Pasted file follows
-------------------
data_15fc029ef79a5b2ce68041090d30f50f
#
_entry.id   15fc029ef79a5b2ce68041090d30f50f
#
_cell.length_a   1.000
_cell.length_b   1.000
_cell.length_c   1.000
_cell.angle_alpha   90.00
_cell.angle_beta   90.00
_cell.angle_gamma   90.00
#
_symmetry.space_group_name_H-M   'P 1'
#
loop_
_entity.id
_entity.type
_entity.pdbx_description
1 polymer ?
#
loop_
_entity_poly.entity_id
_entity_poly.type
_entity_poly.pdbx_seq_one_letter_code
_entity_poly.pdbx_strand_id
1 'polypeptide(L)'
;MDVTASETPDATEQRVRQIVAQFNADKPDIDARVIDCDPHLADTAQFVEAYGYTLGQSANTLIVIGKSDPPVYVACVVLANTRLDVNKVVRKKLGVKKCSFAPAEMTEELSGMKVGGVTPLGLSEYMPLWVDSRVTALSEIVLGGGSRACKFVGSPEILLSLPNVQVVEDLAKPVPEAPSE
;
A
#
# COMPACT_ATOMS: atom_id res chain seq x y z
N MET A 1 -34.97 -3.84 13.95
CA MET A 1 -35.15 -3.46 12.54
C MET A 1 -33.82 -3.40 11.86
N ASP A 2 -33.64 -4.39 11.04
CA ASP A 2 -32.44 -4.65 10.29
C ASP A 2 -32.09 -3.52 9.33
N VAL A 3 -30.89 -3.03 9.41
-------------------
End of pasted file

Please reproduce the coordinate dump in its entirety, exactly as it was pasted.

data_15fc029ef79a5b2ce68041090d30f50f
#
_entry.id   15fc029ef79a5b2ce68041090d30f50f
#
_cell.length_a   1.000
_cell.length_b   1.000
_cell.length_c   1.000
_cell.angle_alpha   90.00
_cell.angle_beta   90.00
_cell.angle_gamma   90.00
#
_symmetry.space_group_name_H-M   'P 1'
#
loop_
_entity.id
_entity.type
_entity.pdbx_description
1 polymer ?
#
loop_
_entity_poly.entity_id
_entity_poly.type
_entity_poly.pdbx_seq_one_letter_code
_entity_poly.pdbx_strand_id
1 'polypeptide(L)'
;MDVTASETPDATEQRVRQIVAQFNADKPDIDARVIDCDPHLADTAQFVEAYGYTLGQSANTLIVIGKSDPPVYVACVVLANTRLDVNKVVRKKLGVKKCSFAPAEMTEELSGMKVGGVTPLGLSEYMPLWVDSRVTALSEIVLGGGSRACKFVGSPEILLSLPNVQVVEDLAKPVPEAPSE
;
A
#
# COMPACT_ATOMS: atom_id res chain seq x y z
N MET A 1 -34.97 -3.84 13.95
CA MET A 1 -35.15 -3.46 12.54
C MET A 1 -33.82 -3.40 11.86
N ASP A 2 -33.64 -4.39 11.04
CA ASP A 2 -32.44 -4.65 10.29
C ASP A 2 -32.09 -3.52 9.33
N VAL A 3 -30.89 -3.03 9.41